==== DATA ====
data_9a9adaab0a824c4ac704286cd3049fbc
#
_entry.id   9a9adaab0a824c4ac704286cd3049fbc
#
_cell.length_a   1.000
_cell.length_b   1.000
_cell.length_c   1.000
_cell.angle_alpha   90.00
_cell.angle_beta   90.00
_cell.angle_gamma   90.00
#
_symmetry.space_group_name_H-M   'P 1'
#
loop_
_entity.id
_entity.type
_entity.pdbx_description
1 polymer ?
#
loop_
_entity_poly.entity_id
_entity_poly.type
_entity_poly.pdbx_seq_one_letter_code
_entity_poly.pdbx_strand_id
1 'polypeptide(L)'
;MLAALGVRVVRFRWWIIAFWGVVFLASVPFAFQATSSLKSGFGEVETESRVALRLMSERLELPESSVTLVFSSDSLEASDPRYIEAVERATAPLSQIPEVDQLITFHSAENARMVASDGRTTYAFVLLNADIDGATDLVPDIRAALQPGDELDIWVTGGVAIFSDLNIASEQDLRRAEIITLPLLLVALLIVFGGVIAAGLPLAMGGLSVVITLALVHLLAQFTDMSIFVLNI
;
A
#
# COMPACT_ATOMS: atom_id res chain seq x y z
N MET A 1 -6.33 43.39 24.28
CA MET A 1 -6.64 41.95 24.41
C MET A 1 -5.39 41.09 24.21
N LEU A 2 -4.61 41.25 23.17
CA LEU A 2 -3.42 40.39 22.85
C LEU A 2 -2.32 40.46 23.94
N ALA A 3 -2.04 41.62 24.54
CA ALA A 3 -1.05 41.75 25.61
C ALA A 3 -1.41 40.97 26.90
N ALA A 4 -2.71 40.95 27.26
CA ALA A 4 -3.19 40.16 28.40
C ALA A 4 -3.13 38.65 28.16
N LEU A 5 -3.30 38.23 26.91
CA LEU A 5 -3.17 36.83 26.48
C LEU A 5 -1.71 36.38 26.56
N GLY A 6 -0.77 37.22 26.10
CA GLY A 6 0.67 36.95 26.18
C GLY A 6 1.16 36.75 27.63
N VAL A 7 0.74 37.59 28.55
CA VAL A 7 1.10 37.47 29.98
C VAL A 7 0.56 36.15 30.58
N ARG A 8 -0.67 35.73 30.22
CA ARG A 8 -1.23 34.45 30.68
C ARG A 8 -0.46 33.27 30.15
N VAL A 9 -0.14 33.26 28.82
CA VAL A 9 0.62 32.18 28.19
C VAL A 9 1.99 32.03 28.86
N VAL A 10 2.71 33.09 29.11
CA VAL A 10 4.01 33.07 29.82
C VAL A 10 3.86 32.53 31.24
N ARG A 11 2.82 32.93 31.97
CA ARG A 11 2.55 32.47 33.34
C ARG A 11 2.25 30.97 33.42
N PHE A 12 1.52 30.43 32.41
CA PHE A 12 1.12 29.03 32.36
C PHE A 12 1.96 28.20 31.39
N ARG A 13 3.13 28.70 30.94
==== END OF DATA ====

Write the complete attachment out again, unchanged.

data_9a9adaab0a824c4ac704286cd3049fbc
#
_entry.id   9a9adaab0a824c4ac704286cd3049fbc
#
_cell.length_a   1.000
_cell.length_b   1.000
_cell.length_c   1.000
_cell.angle_alpha   90.00
_cell.angle_beta   90.00
_cell.angle_gamma   90.00
#
_symmetry.space_group_name_H-M   'P 1'
#
loop_
_entity.id
_entity.type
_entity.pdbx_description
1 polymer ?
#
loop_
_entity_poly.entity_id
_entity_poly.type
_entity_poly.pdbx_seq_one_letter_code
_entity_poly.pdbx_strand_id
1 'polypeptide(L)'
;MLAALGVRVVRFRWWIIAFWGVVFLASVPFAFQATSSLKSGFGEVETESRVALRLMSERLELPESSVTLVFSSDSLEASDPRYIEAVERATAPLSQIPEVDQLITFHSAENARMVASDGRTTYAFVLLNADIDGATDLVPDIRAALQPGDELDIWVTGGVAIFSDLNIASEQDLRRAEIITLPLLLVALLIVFGGVIAAGLPLAMGGLSVVITLALVHLLAQFTDMSIFVLNI
;
A
#
# COMPACT_ATOMS: atom_id res chain seq x y z
N MET A 1 -6.33 43.39 24.28
CA MET A 1 -6.64 41.95 24.41
C MET A 1 -5.39 41.09 24.21
N LEU A 2 -4.61 41.25 23.17
CA LEU A 2 -3.42 40.39 22.85
C LEU A 2 -2.32 40.46 23.94
N ALA A 3 -2.04 41.62 24.54
CA ALA A 3 -1.05 41.75 25.61
C ALA A 3 -1.41 40.97 26.90
N ALA A 4 -2.71 40.95 27.26
CA ALA A 4 -3.19 40.16 28.40
C ALA A 4 -3.13 38.65 28.16
N LEU A 5 -3.30 38.23 26.91
CA LEU A 5 -3.17 36.83 26.48
C LEU A 5 -1.71 36.38 26.56
N GLY A 6 -0.77 37.22 26.10
CA GLY A 6 0.67 36.95 26.18
C GLY A 6 1.16 36.75 27.63
N VAL A 7 0.74 37.59 28.55
CA VAL A 7 1.10 37.47 29.98
C VAL A 7 0.56 36.15 30.58
N ARG A 8 -0.67 35.73 30.22
CA ARG A 8 -1.23 34.45 30.68
C ARG A 8 -0.46 33.27 30.15
N VAL A 9 -0.14 33.26 28.82
CA VAL A 9 0.62 32.18 28.19
C VAL A 9 1.99 32.03 28.86
N VAL A 10 2.71 33.09 29.11
CA VAL A 10 4.01 33.07 29.82
C VAL A 10 3.86 32.53 31.24
N ARG A 11 2.82 32.93 31.97
CA ARG A 11 2.55 32.47 33.34
C ARG A 11 2.25 30.97 33.42
N PHE A 12 1.52 30.43 32.41
CA PHE A 12 1.12 29.03 32.36
C PHE A 12 1.96 28.20 31.39
N ARG A 13 3.13 28.70 30.94